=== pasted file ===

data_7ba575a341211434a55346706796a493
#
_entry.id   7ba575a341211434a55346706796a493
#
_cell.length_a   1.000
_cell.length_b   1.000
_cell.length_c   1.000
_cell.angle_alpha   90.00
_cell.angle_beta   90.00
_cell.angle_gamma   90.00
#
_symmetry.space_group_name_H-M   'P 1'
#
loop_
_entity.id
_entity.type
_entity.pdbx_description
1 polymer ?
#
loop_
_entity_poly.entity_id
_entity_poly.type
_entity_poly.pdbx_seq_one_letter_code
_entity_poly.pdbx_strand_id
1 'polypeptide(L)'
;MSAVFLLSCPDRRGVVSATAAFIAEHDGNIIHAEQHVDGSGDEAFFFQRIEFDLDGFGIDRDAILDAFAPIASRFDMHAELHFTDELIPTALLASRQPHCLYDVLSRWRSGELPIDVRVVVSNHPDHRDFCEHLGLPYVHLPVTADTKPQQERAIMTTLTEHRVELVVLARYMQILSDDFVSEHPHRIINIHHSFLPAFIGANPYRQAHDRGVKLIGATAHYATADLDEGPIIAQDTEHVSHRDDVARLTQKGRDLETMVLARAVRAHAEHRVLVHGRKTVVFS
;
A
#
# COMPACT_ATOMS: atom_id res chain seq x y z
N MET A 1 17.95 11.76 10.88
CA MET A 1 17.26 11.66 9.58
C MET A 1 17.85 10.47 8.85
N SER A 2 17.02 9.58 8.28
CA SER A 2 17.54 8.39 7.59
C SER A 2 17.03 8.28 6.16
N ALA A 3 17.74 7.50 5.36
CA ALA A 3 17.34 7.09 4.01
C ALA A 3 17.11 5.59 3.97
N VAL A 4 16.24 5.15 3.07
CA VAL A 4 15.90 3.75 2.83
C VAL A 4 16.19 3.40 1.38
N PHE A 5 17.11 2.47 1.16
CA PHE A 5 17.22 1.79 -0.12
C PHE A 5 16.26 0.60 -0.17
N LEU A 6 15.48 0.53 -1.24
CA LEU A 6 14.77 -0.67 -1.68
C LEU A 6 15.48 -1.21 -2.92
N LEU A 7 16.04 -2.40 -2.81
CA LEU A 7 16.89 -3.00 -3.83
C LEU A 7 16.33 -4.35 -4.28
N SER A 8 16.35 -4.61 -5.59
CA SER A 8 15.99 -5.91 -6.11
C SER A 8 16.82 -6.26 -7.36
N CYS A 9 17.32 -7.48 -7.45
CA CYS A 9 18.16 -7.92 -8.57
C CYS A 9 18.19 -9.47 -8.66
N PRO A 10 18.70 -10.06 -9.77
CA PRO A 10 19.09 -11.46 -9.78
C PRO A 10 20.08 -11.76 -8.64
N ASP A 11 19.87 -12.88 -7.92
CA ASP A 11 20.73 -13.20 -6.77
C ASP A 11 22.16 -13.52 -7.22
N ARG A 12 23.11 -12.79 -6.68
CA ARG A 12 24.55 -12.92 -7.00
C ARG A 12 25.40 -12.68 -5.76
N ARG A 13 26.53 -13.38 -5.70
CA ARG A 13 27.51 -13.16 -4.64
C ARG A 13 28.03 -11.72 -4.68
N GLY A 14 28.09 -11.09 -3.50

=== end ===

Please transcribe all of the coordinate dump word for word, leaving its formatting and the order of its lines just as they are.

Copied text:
data_7ba575a341211434a55346706796a493
#
_entry.id   7ba575a341211434a55346706796a493
#
_cell.length_a   1.000
_cell.length_b   1.000
_cell.length_c   1.000
_cell.angle_alpha   90.00
_cell.angle_beta   90.00
_cell.angle_gamma   90.00
#
_symmetry.space_group_name_H-M   'P 1'
#
loop_
_entity.id
_entity.type
_entity.pdbx_description
1 polymer ?
#
loop_
_entity_poly.entity_id
_entity_poly.type
_entity_poly.pdbx_seq_one_letter_code
_entity_poly.pdbx_strand_id
1 'polypeptide(L)'
;MSAVFLLSCPDRRGVVSATAAFIAEHDGNIIHAEQHVDGSGDEAFFFQRIEFDLDGFGIDRDAILDAFAPIASRFDMHAELHFTDELIPTALLASRQPHCLYDVLSRWRSGELPIDVRVVVSNHPDHRDFCEHLGLPYVHLPVTADTKPQQERAIMTTLTEHRVELVVLARYMQILSDDFVSEHPHRIINIHHSFLPAFIGANPYRQAHDRGVKLIGATAHYATADLDEGPIIAQDTEHVSHRDDVARLTQKGRDLETMVLARAVRAHAEHRVLVHGRKTVVFS
;
A
#
# COMPACT_ATOMS: atom_id res chain seq x y z
N MET A 1 17.95 11.76 10.88
CA MET A 1 17.26 11.66 9.58
C MET A 1 17.85 10.47 8.85
N SER A 2 17.02 9.58 8.28
CA SER A 2 17.54 8.39 7.59
C SER A 2 17.03 8.28 6.16
N ALA A 3 17.74 7.50 5.36
CA ALA A 3 17.34 7.09 4.01
C ALA A 3 17.11 5.59 3.97
N VAL A 4 16.24 5.15 3.07
CA VAL A 4 15.90 3.75 2.83
C VAL A 4 16.19 3.40 1.38
N PHE A 5 17.11 2.47 1.16
CA PHE A 5 17.22 1.79 -0.12
C PHE A 5 16.26 0.60 -0.17
N LEU A 6 15.48 0.53 -1.24
CA LEU A 6 14.77 -0.67 -1.68
C LEU A 6 15.48 -1.21 -2.92
N LEU A 7 16.04 -2.40 -2.81
CA LEU A 7 16.89 -3.00 -3.83
C LEU A 7 16.33 -4.35 -4.28
N SER A 8 16.35 -4.61 -5.59
CA SER A 8 15.99 -5.91 -6.11
C SER A 8 16.82 -6.26 -7.36
N CYS A 9 17.32 -7.48 -7.45
CA CYS A 9 18.16 -7.92 -8.57
C CYS A 9 18.19 -9.47 -8.66
N PRO A 10 18.70 -10.06 -9.77
CA PRO A 10 19.09 -11.46 -9.78
C PRO A 10 20.08 -11.76 -8.64
N ASP A 11 19.87 -12.88 -7.92
CA ASP A 11 20.73 -13.20 -6.77
C ASP A 11 22.16 -13.52 -7.22
N ARG A 12 23.11 -12.79 -6.68
CA ARG A 12 24.55 -12.92 -7.00
C ARG A 12 25.40 -12.68 -5.76
N ARG A 13 26.53 -13.38 -5.70
CA ARG A 13 27.51 -13.16 -4.64
C ARG A 13 28.03 -11.72 -4.68
N GLY A 14 28.09 -11.09 -3.50